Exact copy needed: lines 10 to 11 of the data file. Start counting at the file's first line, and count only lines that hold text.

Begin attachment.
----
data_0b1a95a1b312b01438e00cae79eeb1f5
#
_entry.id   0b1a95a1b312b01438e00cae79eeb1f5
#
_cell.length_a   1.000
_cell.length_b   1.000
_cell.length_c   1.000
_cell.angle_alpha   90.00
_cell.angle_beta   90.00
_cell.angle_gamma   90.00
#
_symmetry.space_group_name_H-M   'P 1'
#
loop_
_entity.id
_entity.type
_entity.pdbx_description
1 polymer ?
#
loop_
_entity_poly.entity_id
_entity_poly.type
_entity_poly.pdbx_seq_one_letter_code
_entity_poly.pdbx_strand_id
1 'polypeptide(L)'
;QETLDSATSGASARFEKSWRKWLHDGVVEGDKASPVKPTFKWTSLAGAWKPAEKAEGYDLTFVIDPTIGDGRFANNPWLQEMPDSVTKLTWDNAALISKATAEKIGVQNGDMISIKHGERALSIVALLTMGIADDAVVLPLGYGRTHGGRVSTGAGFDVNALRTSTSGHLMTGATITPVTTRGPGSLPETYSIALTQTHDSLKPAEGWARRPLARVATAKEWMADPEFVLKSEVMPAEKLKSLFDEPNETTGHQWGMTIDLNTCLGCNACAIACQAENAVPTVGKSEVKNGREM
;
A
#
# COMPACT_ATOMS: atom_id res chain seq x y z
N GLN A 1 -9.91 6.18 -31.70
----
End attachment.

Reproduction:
_cell.angle_gamma   90.00
#